How to: Write Effective Client Care Letters

Last year the legal service regulators commissioned joint research with the Legal Services Consumer Panel to understand how consumers engage with Client Care Letters, with a view to improving their effectiveness. You can read the full report here. The Research into Client Care Letters showed that there was plenty of room for improvement.

Client Care Letters were felt to be a key area of focus, given that they are usually the first written communication a consumer receives after taking up legal advice. While not in themselves a regulatory requirement, CCLs are often
used to fulfil regulatory obligations such as providing written information about the complaints process.

The independent researchers have recommended eight key principles for preparing effective Client Care Letters. They are:

  1. Show a clear purpose – provide the purpose of the letter and the importance of reading it upfront;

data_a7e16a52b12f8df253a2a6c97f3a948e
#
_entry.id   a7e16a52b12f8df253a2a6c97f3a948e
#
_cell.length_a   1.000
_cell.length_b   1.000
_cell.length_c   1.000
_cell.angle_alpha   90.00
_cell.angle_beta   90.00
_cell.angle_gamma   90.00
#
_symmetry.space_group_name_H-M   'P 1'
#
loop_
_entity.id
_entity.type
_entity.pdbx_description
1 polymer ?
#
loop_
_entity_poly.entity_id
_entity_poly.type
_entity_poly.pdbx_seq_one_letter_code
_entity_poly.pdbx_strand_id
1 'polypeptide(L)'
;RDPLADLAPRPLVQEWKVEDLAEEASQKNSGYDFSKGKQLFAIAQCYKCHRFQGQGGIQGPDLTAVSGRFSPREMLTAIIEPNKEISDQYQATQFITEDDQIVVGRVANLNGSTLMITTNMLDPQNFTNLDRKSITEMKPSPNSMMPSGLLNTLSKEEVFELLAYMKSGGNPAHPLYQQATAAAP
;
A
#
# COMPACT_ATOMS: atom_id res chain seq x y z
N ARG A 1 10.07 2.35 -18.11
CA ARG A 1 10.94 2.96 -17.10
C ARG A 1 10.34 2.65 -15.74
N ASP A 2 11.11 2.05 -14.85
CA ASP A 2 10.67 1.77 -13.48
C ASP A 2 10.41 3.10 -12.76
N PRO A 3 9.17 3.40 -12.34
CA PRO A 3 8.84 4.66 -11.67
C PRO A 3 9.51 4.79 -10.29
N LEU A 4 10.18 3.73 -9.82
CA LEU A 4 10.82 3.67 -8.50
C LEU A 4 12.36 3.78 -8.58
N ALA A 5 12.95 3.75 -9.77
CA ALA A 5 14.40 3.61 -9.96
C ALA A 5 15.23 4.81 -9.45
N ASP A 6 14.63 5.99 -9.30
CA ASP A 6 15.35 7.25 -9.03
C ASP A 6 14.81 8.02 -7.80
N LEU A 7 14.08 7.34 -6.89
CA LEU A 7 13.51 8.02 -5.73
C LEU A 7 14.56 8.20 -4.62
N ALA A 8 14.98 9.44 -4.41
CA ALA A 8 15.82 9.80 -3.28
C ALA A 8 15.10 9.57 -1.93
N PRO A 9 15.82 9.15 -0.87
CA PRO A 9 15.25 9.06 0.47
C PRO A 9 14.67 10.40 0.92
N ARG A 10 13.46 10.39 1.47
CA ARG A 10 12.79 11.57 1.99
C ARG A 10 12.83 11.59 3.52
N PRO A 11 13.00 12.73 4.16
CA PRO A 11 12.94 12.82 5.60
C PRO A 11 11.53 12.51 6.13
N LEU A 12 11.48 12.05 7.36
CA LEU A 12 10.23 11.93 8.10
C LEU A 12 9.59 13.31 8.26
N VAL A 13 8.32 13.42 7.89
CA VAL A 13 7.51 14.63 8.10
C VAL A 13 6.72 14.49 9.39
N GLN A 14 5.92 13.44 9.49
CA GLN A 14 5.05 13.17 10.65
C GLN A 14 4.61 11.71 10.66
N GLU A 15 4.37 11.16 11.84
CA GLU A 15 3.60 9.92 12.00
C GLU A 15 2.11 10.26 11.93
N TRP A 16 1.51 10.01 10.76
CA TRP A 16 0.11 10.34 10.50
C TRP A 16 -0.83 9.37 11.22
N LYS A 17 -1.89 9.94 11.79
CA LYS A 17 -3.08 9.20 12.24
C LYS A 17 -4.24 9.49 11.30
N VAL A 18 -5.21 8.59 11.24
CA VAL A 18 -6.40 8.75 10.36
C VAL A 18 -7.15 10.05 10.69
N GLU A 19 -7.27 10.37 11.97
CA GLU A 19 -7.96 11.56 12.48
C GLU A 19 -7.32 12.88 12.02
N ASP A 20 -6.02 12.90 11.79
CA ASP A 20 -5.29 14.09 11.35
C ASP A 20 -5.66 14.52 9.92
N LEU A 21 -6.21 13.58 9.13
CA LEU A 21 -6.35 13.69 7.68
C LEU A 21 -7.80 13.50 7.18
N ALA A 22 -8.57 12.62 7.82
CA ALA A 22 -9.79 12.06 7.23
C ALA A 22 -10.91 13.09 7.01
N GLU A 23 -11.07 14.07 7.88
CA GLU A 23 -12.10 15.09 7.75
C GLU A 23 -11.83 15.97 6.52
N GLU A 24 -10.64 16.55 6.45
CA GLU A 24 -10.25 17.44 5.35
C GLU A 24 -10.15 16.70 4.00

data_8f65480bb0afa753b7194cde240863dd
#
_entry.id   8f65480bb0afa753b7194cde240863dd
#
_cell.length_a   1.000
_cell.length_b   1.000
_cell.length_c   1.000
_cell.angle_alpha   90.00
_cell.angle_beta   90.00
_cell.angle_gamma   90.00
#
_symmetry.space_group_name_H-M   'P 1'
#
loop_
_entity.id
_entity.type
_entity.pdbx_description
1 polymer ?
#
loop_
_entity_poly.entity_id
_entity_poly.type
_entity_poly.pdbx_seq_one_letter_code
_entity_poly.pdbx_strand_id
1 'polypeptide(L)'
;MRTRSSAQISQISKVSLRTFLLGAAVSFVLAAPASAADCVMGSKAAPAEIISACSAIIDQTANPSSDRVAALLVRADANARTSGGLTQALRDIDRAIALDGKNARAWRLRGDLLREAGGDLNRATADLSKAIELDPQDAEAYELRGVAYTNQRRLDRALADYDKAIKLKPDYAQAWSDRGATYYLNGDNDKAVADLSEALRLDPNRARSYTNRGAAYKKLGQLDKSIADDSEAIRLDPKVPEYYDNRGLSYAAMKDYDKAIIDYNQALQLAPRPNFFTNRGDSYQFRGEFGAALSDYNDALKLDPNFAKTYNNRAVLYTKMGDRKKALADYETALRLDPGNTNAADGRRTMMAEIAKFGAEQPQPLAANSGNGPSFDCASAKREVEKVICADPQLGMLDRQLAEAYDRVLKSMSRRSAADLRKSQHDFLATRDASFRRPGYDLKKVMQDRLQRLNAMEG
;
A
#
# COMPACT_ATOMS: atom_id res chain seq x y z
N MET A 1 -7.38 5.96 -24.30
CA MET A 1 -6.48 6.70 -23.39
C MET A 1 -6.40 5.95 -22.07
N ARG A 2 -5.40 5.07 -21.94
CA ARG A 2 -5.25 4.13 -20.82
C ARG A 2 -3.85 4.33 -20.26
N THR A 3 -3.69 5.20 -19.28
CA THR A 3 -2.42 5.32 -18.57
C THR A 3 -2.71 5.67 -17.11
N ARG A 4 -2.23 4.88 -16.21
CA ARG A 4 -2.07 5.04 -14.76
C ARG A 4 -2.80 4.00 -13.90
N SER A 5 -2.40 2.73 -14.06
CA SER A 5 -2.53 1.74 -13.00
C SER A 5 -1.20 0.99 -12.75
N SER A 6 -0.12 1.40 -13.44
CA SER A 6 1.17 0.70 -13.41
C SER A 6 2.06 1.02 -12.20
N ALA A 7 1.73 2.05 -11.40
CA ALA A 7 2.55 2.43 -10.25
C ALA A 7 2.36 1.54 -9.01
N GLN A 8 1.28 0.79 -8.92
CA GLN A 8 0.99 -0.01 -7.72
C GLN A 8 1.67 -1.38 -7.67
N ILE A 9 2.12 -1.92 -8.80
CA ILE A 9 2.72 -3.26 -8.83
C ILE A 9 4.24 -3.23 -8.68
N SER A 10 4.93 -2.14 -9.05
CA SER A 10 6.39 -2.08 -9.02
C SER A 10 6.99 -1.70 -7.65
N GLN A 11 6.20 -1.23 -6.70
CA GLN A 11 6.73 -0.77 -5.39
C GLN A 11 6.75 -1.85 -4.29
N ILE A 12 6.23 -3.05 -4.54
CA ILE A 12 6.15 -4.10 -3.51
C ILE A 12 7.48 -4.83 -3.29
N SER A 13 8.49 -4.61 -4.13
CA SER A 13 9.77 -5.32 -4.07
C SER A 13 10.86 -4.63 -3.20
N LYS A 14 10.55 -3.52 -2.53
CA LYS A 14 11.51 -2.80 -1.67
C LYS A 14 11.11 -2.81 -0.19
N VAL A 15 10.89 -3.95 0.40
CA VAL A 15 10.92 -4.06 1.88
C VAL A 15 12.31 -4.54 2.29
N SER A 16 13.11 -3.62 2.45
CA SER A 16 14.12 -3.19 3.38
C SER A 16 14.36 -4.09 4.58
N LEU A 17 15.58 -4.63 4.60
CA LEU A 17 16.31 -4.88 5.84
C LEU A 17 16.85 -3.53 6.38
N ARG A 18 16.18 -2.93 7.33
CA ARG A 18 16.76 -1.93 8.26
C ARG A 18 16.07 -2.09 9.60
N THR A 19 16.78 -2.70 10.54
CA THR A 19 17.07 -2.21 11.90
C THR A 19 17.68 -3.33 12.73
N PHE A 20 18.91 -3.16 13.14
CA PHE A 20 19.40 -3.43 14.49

2. Keep it concise – recognise that the ideal length is 1-2 pages.  If this is not feasible, use short sentences, bullet points and headings to break the information up;
  3. Put it in plain English – avoid using legal terms, archaic or complex language.  Minimise the use of vague and / or heavily caveated sentences;
  4. Prioritise information – focus on the information which is perceived to be most relevant to the consumer and ensure a logical flow;
  5. Personalise information – provide details on the consumer’s specific case, for example, their estimated costs and not general estimated costs. Tailor the letter so that irrelevant information is excluded.  Use personal pronouns so it is clear you are talking to the individual;
  6. Make it easy to read – Use line spacing and a large font size (minimum size 12).  Use headings to make the letter easy to navigate and avoid dense paragraphs;
  7. Highlight key information – Use visual tools such as bold text, headers, summary boxes, tables or diagrams, to make it easier for consumers to pick out key points; and
  8. Consider additional opportunities to engage clients – Finally, while there should be a clear reference to the complaints procedure in the Client Care Letters, consider whether more detailed coverage is better delivered in separate leaflets; or whether reminders could be sent later on in the legal process, to ensure that this information was understood.

It is obvious from the report that more needs to be done to use plain English in our legal writing and to make sure that we are understood.